Ok, I didn’t know a thing about sheep.    I didn’t know they were charming, curious, noisy, trampling things, nor beguiling, appealing and shapely.  Until I brought some home, and then I was smitten.  Before that, it was a bit worrying, especially when the casual and smiling sheep farmer pointed waaaaaaaay over yonder to the sheep I was there to inspect for possible purchase.  From that distance, they looked around 3 centimeters tall, small white blobs intent on the grass.  I squinted.  There was the occasional tussle with the free range pigs sharing their paddock–some head butts and squeals, white woolly charges and streaks of running pink–but for the most part, I couldn’t see a single detail of my potential possessions.  The relaxed sheep farmer, with her take-’em-or-leave-’em, they’re great sheep attitude, was the real deciding factor.  Soon the five ewes were mine.

The loading procedure was…enlightening.  Haltered sheep which are not halter trained can be interesting to handle.  Try convincing a madly writhing sheep to jump half a metre onto the deck of  a trailer, with the door mostly closed to prevent previously loaded guests from streaking away to freedom, and you’ll know what I mean.   You get quite an appreciation of how heavy a full grown ewe actually is, especially when she decides immobility is the ultimate Sheep Transport Deterrent and simply curls her legs up underneath her and will go no further. After the cardio workout of loading them, I was a bit jittery about what might occur when I finally backed down the driveway of Horse Drawn Farms.  After all, I was bringing them from sheep Fort Knox with five foot wire mesh perimetre fencing to a horse empire with only smooth wooden boards nailed up at polite distances.  But I needn’t have worried.  Although I  plugged up the avenues of escape with various pieces of farm equipment–a wheelbarrow to block off the foot path, my truck turned sideways in the driveway and old pallets standing on end to guard the riding arena–once those sheep heard grain rattle in a bucket, they were on me like a bee on sugar.  I moved them to their pen in a calm bliss and watched in delight as they hoovered up their feed in quick sheep fashion, heads shooting up here and there to examine me.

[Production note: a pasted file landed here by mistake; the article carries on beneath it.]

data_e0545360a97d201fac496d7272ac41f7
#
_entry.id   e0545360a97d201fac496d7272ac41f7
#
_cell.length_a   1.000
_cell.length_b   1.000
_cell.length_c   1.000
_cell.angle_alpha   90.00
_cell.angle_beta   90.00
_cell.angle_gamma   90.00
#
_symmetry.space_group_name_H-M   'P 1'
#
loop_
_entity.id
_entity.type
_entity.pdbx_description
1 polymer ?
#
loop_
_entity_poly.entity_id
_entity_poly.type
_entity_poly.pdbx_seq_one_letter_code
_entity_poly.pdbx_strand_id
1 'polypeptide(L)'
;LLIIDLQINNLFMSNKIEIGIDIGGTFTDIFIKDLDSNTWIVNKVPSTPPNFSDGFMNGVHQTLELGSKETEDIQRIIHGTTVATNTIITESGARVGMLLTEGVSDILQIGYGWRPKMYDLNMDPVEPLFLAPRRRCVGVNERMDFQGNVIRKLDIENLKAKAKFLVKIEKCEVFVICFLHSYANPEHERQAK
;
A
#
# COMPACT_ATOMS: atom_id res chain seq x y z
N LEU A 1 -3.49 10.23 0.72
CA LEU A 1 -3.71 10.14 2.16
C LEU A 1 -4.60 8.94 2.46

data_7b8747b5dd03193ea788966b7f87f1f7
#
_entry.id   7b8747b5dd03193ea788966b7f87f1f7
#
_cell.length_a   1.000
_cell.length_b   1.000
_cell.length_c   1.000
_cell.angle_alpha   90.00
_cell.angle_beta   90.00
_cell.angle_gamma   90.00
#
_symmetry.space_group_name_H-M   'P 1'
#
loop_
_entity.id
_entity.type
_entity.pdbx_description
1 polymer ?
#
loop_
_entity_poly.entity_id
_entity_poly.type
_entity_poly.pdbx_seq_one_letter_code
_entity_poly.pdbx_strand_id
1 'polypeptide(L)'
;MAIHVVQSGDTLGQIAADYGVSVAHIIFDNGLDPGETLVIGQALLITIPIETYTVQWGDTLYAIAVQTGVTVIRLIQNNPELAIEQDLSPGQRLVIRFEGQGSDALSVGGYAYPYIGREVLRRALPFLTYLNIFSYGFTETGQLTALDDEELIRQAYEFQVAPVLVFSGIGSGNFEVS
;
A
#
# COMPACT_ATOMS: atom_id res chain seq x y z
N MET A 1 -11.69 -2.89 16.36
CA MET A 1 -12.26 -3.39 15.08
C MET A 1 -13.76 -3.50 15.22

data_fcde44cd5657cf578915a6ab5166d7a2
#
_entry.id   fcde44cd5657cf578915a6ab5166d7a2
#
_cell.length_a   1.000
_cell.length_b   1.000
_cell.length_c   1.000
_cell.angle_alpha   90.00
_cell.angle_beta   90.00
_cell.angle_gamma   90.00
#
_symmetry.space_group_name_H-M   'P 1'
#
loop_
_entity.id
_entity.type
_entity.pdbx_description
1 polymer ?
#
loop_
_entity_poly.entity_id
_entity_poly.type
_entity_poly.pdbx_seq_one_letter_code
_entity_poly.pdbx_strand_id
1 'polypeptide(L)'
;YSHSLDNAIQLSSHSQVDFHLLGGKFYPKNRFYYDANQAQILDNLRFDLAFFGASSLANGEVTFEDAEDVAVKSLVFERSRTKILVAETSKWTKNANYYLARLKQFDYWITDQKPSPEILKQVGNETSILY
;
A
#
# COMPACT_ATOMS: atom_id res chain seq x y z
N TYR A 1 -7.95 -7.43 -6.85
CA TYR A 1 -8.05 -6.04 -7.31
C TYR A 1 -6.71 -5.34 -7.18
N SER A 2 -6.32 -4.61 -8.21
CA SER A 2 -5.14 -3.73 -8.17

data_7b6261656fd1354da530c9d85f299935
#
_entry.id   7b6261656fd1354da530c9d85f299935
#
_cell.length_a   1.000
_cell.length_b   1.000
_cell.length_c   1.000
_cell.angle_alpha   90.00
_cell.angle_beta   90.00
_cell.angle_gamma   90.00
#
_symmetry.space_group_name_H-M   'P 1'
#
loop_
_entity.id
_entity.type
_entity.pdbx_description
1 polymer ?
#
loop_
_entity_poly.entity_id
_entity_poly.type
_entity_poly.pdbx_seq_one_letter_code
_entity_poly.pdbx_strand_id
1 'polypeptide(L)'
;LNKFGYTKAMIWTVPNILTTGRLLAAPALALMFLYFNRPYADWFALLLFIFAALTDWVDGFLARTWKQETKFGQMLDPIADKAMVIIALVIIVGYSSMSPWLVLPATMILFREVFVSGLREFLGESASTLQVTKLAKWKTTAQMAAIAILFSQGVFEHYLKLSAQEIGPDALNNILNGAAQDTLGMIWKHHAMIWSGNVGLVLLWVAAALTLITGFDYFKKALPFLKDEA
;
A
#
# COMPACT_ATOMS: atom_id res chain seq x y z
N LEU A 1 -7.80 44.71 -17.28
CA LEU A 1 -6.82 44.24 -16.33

Welcome home, girls.  We will need to do something about those coats.

Horse Drawn Farms gets a little more farmy.